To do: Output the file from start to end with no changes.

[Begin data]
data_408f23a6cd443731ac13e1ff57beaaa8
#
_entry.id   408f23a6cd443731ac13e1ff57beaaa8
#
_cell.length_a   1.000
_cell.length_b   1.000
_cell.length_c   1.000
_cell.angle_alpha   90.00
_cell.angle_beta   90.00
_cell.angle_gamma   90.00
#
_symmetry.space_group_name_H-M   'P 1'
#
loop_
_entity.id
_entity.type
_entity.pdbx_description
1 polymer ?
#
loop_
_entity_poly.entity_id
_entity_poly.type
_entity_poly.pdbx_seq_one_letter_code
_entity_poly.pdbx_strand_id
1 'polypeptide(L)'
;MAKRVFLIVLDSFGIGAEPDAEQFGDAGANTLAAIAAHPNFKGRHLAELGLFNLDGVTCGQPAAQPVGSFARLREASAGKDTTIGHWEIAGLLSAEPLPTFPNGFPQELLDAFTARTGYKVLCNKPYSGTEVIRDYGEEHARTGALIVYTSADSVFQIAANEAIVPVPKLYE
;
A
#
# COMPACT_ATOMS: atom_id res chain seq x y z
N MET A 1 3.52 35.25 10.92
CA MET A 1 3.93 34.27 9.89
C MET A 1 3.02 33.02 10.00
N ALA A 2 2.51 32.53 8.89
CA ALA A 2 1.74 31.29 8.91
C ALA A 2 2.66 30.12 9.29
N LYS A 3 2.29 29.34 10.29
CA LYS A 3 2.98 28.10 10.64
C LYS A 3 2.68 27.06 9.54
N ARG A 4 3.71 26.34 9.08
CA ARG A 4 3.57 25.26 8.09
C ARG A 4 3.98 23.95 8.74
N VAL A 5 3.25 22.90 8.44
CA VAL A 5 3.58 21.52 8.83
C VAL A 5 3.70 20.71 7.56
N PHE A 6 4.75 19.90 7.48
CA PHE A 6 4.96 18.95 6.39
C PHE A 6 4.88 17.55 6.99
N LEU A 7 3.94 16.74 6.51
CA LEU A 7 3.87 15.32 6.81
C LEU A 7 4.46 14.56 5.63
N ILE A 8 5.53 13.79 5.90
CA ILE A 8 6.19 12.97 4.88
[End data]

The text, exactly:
data_408f23a6cd443731ac13e1ff57beaaa8
#
_entry.id   408f23a6cd443731ac13e1ff57beaaa8
#
_cell.length_a   1.000
_cell.length_b   1.000
_cell.length_c   1.000
_cell.angle_alpha   90.00
_cell.angle_beta   90.00
_cell.angle_gamma   90.00
#
_symmetry.space_group_name_H-M   'P 1'
#
loop_
_entity.id
_entity.type
_entity.pdbx_description
1 polymer ?
#
loop_
_entity_poly.entity_id
_entity_poly.type
_entity_poly.pdbx_seq_one_letter_code
_entity_poly.pdbx_strand_id
1 'polypeptide(L)'
;MAKRVFLIVLDSFGIGAEPDAEQFGDAGANTLAAIAAHPNFKGRHLAELGLFNLDGVTCGQPAAQPVGSFARLREASAGKDTTIGHWEIAGLLSAEPLPTFPNGFPQELLDAFTARTGYKVLCNKPYSGTEVIRDYGEEHARTGALIVYTSADSVFQIAANEAIVPVPKLYE
;
A
#
# COMPACT_ATOMS: atom_id res chain seq x y z
N MET A 1 3.52 35.25 10.92
CA MET A 1 3.93 34.27 9.89
C MET A 1 3.02 33.02 10.00
N ALA A 2 2.51 32.53 8.89
CA ALA A 2 1.74 31.29 8.91
C ALA A 2 2.66 30.12 9.29
N LYS A 3 2.29 29.34 10.29
CA LYS A 3 2.98 28.10 10.64
C LYS A 3 2.68 27.06 9.54
N ARG A 4 3.71 26.34 9.08
CA ARG A 4 3.57 25.26 8.09
C ARG A 4 3.98 23.95 8.74
N VAL A 5 3.25 22.90 8.44
CA VAL A 5 3.58 21.52 8.83
C VAL A 5 3.70 20.71 7.56
N PHE A 6 4.75 19.90 7.48
CA PHE A 6 4.96 18.95 6.39
C PHE A 6 4.88 17.55 6.99
N LEU A 7 3.94 16.74 6.51
CA LEU A 7 3.87 15.32 6.81
C LEU A 7 4.46 14.56 5.63
N ILE A 8 5.53 13.79 5.90
CA ILE A 8 6.19 12.97 4.88